Farm labour arrangements: what you should know
Author: Natalie Lee | Date: 25 Jan 2019
A series of farm business events in Western Australia in February will include a pragmatic focus on the area of farm labour arrangements – including compliance, risks and recommended actions.
Pacer Legal director Stephen Park will be one of the presenters at Grains Research and Development Corporation (GRDC) Farm Business Updates in Tambellup on February 12, Lake Grace on February 13 and Moora on February 14.
These events are designed to enhance grower and adviser knowledge of farm business issues, to help with effective planning and management.
Mr Park will address the topic of ‘Employing farm labour – practices, compliance and minimising risks’ at each of the three Updates, where he will stress the need for proper planning and documentation by employers, as well as knowing your obligations and complying with them.
He says farm business employers are expected to maintain and manage employment relationships in accordance with their statutory obligations.
“In this regard, they can be expected to be held to a high standard as they are expected to have the resources, as a reasonably sized enterprise, to ensure compliancy with statutory obligations. Ignorance will not be excused,” he said.
“Employment issues tend to surface in periods of high stress, such as seeding or harvest time, and this is when policies and procedures are especially important to avoid disruptions to farm operations.”
Mr Park says the engagement of farm employees is undertaken primarily to drive farm profits and to relieve the workload on owners of farm businesses, and their family members.
“However, I often hear business owners say: ‘given the hassles of compliancy obligations, I wish I had not taken on so many staff’,” he said.
“Yet the sourcing of labour from outside the family group is now often unavoidable given the scale of operations, and it is obviously advisable to minimise the instances of disruption caused by disaffected employees and the consequences that can arise from an unfair dismissal claim.”
To minimise these risks, Mr Park encourages farm business employers to:
- Know and comply with their employment obligations
- Have a concise set of employment practices and procedures
- Maintain a comprehensive set of employment records for seven years.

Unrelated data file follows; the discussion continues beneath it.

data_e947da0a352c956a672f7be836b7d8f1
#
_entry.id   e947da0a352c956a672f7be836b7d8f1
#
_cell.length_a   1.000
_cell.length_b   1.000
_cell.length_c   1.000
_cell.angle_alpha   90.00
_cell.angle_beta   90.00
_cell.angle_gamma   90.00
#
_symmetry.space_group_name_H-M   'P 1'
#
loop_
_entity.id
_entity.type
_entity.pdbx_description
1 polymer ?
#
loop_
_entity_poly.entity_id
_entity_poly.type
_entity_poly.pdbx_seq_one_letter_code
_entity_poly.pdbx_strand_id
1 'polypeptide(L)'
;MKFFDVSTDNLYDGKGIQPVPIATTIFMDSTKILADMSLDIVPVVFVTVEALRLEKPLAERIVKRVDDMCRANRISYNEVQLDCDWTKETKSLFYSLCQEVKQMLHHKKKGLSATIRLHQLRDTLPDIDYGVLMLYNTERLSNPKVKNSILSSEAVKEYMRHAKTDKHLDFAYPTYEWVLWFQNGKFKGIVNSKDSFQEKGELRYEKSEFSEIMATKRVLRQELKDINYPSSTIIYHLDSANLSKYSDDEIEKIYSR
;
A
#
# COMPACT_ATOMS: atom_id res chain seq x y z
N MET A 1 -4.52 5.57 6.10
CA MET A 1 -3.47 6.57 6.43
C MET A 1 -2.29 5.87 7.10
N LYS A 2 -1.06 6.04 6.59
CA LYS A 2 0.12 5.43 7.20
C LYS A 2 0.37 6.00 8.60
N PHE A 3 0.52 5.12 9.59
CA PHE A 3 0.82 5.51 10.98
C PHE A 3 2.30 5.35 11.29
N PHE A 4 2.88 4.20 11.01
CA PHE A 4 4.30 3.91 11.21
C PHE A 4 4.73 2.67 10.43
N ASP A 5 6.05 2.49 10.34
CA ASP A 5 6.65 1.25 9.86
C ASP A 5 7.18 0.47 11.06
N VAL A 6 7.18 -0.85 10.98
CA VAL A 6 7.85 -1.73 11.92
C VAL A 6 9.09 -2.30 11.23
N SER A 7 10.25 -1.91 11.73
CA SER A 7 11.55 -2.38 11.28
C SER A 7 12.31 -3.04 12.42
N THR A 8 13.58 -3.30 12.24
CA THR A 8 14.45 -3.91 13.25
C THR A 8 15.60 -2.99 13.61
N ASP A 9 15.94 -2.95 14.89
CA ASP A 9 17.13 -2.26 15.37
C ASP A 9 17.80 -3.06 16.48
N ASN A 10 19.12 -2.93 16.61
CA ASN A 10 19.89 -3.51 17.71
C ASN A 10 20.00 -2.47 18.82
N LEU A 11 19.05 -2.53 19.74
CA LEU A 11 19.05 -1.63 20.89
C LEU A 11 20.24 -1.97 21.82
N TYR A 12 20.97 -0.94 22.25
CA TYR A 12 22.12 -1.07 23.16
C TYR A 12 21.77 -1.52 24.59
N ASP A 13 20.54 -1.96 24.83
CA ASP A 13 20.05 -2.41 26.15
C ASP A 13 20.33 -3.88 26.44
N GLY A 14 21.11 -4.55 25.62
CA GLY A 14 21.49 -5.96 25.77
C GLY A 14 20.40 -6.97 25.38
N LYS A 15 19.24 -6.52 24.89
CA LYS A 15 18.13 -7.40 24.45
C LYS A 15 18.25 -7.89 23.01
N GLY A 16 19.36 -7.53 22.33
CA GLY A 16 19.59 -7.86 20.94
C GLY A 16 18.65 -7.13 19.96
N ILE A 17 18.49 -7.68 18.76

He will delve deeper into the topic, including a ‘drill down’ session using a grower case study example, at the Update events. Areas covered will include how to identify the jurisdiction under which to engage employees, and unfair dismissal claims.
Other speakers at the 2019 WA GRDC Farm Business Update events include:
- Saul Eslake, economist: Trade wars, Trump politics and Banking Royal Commissions – what’s the fall-out for agriculture? The economist’s view
- Cam Nicholson, Nicon Rural: Decisions, decisions: stress testing your farm decision thinking by building your own practical decision matrix
- RSM Australia personnel Jo Gilbert (Tambellup event); Cameron Taylor (Lake Grace event) and Keiran Sullivan (Moora event): Tax Tips – essential tax management strategies for grain growers
- Advisers Rod Grieve, agricultural consultant (Tambellup event); Steve Curtin, ConsultAg, (Lake Grace event); and David Williams, BJW Agribusiness, (Moora event): Farming to Profit – focusing on the drivers and breaking down the barriers to profit
- Susan Brumby, National Centre for Farmer Health: Sustaining farm family businesses – your health is critical.
Each of the GRDC Farm Business Updates in WA will be held from 9.25am to 4.25pm. To register or for more information, visit https://grdc.com.au/events or www.orm.com.au, or contact event coordinator ORM on 03 5441 6176 or firstname.lastname@example.org.
Stephen Park, Pacer Legal director
(08) 6315 0001
Natalie Lee, GRDC communications manager west
GRDC Project code: ORM00017
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